Financial experts discuss tax law changes to know before filing

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The Internal Revenue Service will start accepting tax returns later this month in about two weeks.

With inflation at its highest in 40 years, those filing may not get as much as they’re used to.

“A lot of people are expecting to get the same refund they got while there was a pandemic going and when there was a stimulus going, but it's going to be adjusted back too normal to the way it was before,” The Tax Express insurance agent Santos Hernandez Jr. said.

In 2022, families with children received a child tax credit of up $3,000 or $3,600 per child. This year, the child tax credit will go back to its pre-pandemic amount of $2,000.

Edinburg resident Albert Vasquez says he was looking forward to that extra money, but something is better than nothing.

“I hope it means that things are getting better, “Vasquez said. “We kind of planned for it…at least we get something.”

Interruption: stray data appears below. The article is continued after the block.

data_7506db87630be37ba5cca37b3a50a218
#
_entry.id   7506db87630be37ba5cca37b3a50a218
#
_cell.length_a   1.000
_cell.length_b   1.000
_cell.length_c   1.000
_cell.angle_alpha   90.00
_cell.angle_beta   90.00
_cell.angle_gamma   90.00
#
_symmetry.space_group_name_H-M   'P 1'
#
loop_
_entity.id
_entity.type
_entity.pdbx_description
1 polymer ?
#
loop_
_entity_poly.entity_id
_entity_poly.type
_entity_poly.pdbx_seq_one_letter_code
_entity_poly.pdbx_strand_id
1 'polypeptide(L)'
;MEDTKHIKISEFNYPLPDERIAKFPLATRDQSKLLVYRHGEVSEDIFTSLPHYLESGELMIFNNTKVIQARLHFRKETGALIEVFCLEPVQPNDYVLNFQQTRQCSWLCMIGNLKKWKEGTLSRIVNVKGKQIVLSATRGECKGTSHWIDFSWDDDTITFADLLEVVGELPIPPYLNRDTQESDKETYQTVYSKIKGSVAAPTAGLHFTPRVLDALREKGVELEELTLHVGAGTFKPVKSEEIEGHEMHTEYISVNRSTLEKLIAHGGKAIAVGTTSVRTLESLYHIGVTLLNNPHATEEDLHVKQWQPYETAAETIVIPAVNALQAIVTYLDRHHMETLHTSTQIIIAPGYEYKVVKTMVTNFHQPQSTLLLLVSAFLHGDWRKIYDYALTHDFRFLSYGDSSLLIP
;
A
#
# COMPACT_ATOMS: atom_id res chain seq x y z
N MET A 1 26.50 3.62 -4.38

Experts say while it's tempting to want to file your taxes yourself to avoid paying a tax preparer, you can make mistakes that could be costly.

“If you haven't done any taxes before, don't try to do it on your own,” Hernandez Jr. said. “Look for somebody that has experience and has been doing taxes a long time."

Hernandez Jr. added there may be some deductibles you may not even know about such as doing energy efficient improvements to their house, work from home and paying out of pocket for those expenses.

Childcare expenses are also tax-deductible, Hernandez Jr. added.

“It's a certain percentage that's deductible on your tax return, and it's a significant change that will better the tax refund, “Hernandez Jr. said. “If one year you forgot to put some expenses, you can go back to the prior year and do an amended return, so you can get the difference on the refund."  


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